- British band formed in 1958, by the three Gibb brothers – Barry (vocals, guitar), Robin (vocals, guitar, keyboards) and Maurice (vocals, guitars, keyboards). Maurice died in 2003 at the age of 53, from a heart attack, while awaiting emergency surgery to repair a strangulated intestine. Robin died in 2012 at the age of 62, of colorectal cancer. Barry today is alive and well at the age of 70.
- They were inducted in the Rock & Roll Hall of Fame in 1997. They have sold over 120 million records worldwide, putting them in the top 30 acts of all time.
- The band was successful throughout its career from 1958 until 2003, and again later (without Maurice) from 2009 to 2012. Most notable was their success in the late 60s/early 70s, followed by their rebirth as the kings of disco music from the mid to late 70s.
- The soundtrack to Saturday Night Fever will forever cement their legacy. This album has sold over 40 million copies worldwide – the seventh largest selling album of all time. In 1978, they held the top 2 positions at the same time on the US charts for Night Fever and Stayin’ Alive – the first act to do that since the Beatles. The record earned them 5 Grammy Awards. They also received 3 special Grammy awards of merit.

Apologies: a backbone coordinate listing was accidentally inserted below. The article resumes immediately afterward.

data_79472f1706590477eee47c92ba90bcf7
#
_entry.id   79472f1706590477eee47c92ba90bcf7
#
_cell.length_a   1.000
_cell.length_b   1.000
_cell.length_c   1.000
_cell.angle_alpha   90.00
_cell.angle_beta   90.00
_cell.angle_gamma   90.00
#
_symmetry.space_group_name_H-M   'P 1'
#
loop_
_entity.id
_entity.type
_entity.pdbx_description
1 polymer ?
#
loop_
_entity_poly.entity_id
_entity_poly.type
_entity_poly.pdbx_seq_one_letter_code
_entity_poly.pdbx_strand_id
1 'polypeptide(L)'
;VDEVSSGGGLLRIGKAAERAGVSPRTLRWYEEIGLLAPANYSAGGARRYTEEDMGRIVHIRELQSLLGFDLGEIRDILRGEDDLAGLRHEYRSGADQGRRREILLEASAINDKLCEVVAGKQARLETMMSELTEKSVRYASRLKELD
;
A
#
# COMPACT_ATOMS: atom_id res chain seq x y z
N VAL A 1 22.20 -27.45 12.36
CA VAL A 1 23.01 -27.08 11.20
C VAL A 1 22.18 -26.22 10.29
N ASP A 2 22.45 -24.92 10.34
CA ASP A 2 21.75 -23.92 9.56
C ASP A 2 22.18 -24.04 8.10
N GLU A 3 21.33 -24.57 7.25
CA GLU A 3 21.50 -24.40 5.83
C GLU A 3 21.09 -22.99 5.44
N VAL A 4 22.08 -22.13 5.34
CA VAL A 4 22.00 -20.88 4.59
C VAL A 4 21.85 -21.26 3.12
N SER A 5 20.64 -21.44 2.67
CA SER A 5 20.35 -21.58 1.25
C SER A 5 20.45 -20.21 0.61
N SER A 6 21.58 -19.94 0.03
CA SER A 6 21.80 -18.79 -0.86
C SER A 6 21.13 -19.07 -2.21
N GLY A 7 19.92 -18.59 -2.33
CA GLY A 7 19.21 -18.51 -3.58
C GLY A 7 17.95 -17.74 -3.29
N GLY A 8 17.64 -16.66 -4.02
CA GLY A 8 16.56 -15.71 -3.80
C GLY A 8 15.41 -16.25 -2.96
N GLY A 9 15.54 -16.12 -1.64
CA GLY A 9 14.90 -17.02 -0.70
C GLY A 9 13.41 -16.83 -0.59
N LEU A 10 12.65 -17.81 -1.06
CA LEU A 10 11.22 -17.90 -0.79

- In addition to the Saturday Night Fever soundtrack, they released 22 studio albums between 1965 to 2001.
- The Bee Gees sound features their unique vocals – another act that has amazing harmony. Robin was featured in the earlier hits, showcasing his vibrato voice (eg, How Can You Mend A Broken Heart). Barry’s remarkable falsetto was prevalent during the disco years (eg, Night Fever, More Than A Woman).
- Personally, I don’t find disco music particularly noteworthy (though I am a sucker for a drum beat and bass line, and disco certainly tends to have those). The exception is the Bee Gees – their music, their singing skills are unrivaled. So, put on your dancing shoes, and check out this vintage video of Stayin’ Alive. Sing Barry Sing!
1 thought on “The Bee Gees”
The only “disco” music I would listen too.